Title: "Trouble in Congo State."

Journal: Los Angeles Times

Place of Publication: Los Angeles

Date: October 18, 1904

Place: Congo Free State

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Washington.

Trouble in Congo State.

Belgian Representative Sees the President.

Intimates English Are "Knocking" for Revenge.

Secret Service Men Guarding Count Cassini.

[By the Associated Press -- P.M.]

Washington, Oct. 17. -- Henry L. Kowalsky of San Francisco, one of the attorneys in this country for the Belgian government today presented to the President a message from the King of Belgium and in answer on the part of the Belgian government to the memorial laid before the President recently by E. D. Morel, honorary secretary of the Congo Relief Association. Mr. Kowalsky later had a conference with the officials of the State Department.

He declares that an effort is being made to make the American government a catspaw in the Congo affair, and he does not believe it will be successful.

In an interview with the Associated Press. Mr. Kowalsky said:

"I presented to the President a letter from King Leopold in reply to the baseless charges of the British humanitarians and also other documents stating the Belgian side of the controversy.

"The testimony of travelers, from the days of Sir Henry M. Stanley to the present time, is unanimous and emphatic in praise of the Congo Free State government. If it were necessary to disprove such inconsistent and palpably false charges as those which try to make it appear that the Belgian officers in the Congo chop off the hands of the blacks whom they are trying to enslave we could bring the statements of such eye witnesses as Maj. James Harrison, Sir Harry Johnston, Mr. Grenfell, Capt. M. D. Bell and Michael Holland, themselves all Englishmen, who assert that the Congo Free State is far more advanced in civilization than British East Africa and Uganda. Cardinal Gibbons has given his testimony also regarding the great work performed by King Leopold in Africa.

"I have also called to the President's attention the fact that all this uproar in England over the atrocities in the Congo is fathered by missionaries whose applications for big concessions were turned down by the Belgian authorities. Not a single charge of cruelty, as I said to the President, has been made except by those who have been seeking material advantages in that region. I told him that this fact and the fact that Great Britain has failed in her effort to open up the Congo question accounts for the attempt now being made to work upon the sympathies of the American people by trumped-up stories of cruelty to the Congo natives.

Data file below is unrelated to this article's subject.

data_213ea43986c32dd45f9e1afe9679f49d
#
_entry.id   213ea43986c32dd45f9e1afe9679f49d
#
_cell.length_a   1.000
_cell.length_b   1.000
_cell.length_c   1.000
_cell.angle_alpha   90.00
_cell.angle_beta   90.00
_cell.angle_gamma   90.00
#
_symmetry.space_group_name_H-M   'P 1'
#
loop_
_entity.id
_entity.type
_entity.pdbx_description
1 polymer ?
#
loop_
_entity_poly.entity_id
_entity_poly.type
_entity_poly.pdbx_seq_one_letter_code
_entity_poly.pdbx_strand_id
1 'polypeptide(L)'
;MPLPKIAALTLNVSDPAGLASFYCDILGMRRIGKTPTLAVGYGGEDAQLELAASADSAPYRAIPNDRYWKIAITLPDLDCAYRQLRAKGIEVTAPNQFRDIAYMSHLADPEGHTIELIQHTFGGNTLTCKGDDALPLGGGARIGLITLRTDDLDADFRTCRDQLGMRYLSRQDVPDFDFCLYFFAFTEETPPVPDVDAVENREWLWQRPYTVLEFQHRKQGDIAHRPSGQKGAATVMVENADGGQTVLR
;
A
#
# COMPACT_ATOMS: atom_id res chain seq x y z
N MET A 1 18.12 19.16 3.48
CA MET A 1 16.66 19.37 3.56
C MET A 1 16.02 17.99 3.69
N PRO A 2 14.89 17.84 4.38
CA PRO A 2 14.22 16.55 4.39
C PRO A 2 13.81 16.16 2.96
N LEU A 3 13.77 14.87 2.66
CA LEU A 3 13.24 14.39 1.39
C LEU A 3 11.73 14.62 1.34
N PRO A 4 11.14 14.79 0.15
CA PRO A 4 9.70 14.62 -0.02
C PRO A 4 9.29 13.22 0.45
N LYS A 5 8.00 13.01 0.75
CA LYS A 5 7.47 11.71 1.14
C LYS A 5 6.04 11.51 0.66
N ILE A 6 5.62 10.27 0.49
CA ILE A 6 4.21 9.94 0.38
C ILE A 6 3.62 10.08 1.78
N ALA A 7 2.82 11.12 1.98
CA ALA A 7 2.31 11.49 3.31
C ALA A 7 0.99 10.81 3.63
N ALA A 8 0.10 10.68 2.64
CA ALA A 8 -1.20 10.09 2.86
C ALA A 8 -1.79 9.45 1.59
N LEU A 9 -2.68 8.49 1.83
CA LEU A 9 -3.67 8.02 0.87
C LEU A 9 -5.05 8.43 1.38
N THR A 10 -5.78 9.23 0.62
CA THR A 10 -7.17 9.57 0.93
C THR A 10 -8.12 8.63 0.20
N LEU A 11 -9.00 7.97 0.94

Cordially Received.

Mr. Kowalsky was cordially received by the President, who expressed his pleasure that King Leopold had thus honored an American. After the matter had been carefully considered by the President and Secretary Hay, a reply will be made to the Congo Reform Association.

After his visit to the White House, Mr. Kowalsky sent a cablegram to King Leopold, assuring him of the President's appreciation of His Majesty's thoughtful consideration.

King Leopold, in his letter to Mr. Kowalsky, a copy of which was left with the President, encloses a statement about the Congo from the Federation for the Defense of Belgian Interests Abroad, and says [illegible] You will, in delivering this communication to the President [illegible] to him on my behalf the feelings of esteem I have for him and the unshaken confidence I place in his spirit of justice and impartiality.

"I have to express the desire that Mr. Roosevelt will kindly take cognizance of this address in your presence so that you may be afforded an opportunity to give him any further information he might wish to obtain from you.

"The foundation and fairness of the case which you have been good enough to undertake will supply you with such numerous and conclusive arguments as to confound the enemies of the Congo Free State."